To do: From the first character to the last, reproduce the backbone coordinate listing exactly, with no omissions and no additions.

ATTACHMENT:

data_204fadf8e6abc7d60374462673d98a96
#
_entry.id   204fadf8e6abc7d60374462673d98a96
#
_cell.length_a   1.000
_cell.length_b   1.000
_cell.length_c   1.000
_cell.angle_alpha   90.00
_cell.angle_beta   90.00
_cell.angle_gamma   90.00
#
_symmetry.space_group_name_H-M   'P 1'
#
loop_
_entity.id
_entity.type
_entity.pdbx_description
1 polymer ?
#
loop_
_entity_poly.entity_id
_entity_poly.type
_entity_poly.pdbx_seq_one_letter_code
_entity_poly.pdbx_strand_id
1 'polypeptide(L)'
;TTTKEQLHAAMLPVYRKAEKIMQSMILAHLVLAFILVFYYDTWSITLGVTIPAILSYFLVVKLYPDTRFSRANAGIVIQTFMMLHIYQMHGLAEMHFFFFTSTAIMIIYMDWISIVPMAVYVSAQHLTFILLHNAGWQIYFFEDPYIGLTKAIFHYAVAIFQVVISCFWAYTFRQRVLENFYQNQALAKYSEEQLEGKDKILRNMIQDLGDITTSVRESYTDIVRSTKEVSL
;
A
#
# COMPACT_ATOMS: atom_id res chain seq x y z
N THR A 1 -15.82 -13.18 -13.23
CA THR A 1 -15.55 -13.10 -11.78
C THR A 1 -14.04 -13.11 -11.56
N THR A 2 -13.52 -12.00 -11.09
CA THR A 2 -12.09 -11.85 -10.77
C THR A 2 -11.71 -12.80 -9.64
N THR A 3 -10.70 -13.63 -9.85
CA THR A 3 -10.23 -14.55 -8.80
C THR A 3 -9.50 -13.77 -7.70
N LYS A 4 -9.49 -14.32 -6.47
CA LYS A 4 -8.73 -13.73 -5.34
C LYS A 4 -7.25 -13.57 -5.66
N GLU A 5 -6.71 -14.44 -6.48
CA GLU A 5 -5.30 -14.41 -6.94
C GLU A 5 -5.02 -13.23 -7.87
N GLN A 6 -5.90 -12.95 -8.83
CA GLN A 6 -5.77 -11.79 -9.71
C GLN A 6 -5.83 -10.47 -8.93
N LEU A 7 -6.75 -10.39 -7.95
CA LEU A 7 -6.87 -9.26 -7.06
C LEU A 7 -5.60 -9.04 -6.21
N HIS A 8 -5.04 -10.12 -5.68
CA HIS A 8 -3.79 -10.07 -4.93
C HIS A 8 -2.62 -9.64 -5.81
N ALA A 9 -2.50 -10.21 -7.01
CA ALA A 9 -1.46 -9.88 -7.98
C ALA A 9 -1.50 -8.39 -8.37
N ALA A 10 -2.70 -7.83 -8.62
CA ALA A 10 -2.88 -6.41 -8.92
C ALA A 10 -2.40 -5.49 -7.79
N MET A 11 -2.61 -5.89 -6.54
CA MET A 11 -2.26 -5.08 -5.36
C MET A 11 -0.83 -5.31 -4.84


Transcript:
data_204fadf8e6abc7d60374462673d98a96
#
_entry.id   204fadf8e6abc7d60374462673d98a96
#
_cell.length_a   1.000
_cell.length_b   1.000
_cell.length_c   1.000
_cell.angle_alpha   90.00
_cell.angle_beta   90.00
_cell.angle_gamma   90.00
#
_symmetry.space_group_name_H-M   'P 1'
#
loop_
_entity.id
_entity.type
_entity.pdbx_description
1 polymer ?
#
loop_
_entity_poly.entity_id
_entity_poly.type
_entity_poly.pdbx_seq_one_letter_code
_entity_poly.pdbx_strand_id
1 'polypeptide(L)'
;TTTKEQLHAAMLPVYRKAEKIMQSMILAHLVLAFILVFYYDTWSITLGVTIPAILSYFLVVKLYPDTRFSRANAGIVIQTFMMLHIYQMHGLAEMHFFFFTSTAIMIIYMDWISIVPMAVYVSAQHLTFILLHNAGWQIYFFEDPYIGLTKAIFHYAVAIFQVVISCFWAYTFRQRVLENFYQNQALAKYSEEQLEGKDKILRNMIQDLGDITTSVRESYTDIVRSTKEVSL
;
A
#
# COMPACT_ATOMS: atom_id res chain seq x y z
N THR A 1 -15.82 -13.18 -13.23
CA THR A 1 -15.55 -13.10 -11.78
C THR A 1 -14.04 -13.11 -11.56
N THR A 2 -13.52 -12.00 -11.09
CA THR A 2 -12.09 -11.85 -10.77
C THR A 2 -11.71 -12.80 -9.64
N THR A 3 -10.70 -13.63 -9.85
CA THR A 3 -10.23 -14.55 -8.80
C THR A 3 -9.50 -13.77 -7.70
N LYS A 4 -9.49 -14.32 -6.47
CA LYS A 4 -8.73 -13.73 -5.34
C LYS A 4 -7.25 -13.57 -5.66
N GLU A 5 -6.71 -14.44 -6.48
CA GLU A 5 -5.30 -14.41 -6.94
C GLU A 5 -5.02 -13.23 -7.87
N GLN A 6 -5.90 -12.95 -8.83
CA GLN A 6 -5.77 -11.79 -9.71
C GLN A 6 -5.83 -10.47 -8.93
N LEU A 7 -6.75 -10.39 -7.95
CA LEU A 7 -6.87 -9.26 -7.06
C LEU A 7 -5.60 -9.04 -6.21
N HIS A 8 -5.04 -10.12 -5.68
CA HIS A 8 -3.79 -10.07 -4.93
C HIS A 8 -2.62 -9.64 -5.81
N ALA A 9 -2.50 -10.21 -7.01
CA ALA A 9 -1.46 -9.88 -7.98
C ALA A 9 -1.50 -8.39 -8.37
N ALA A 10 -2.70 -7.83 -8.62
CA ALA A 10 -2.88 -6.41 -8.92
C ALA A 10 -2.40 -5.49 -7.79
N MET A 11 -2.61 -5.89 -6.54
CA MET A 11 -2.26 -5.08 -5.36
C MET A 11 -0.83 -5.31 -4.84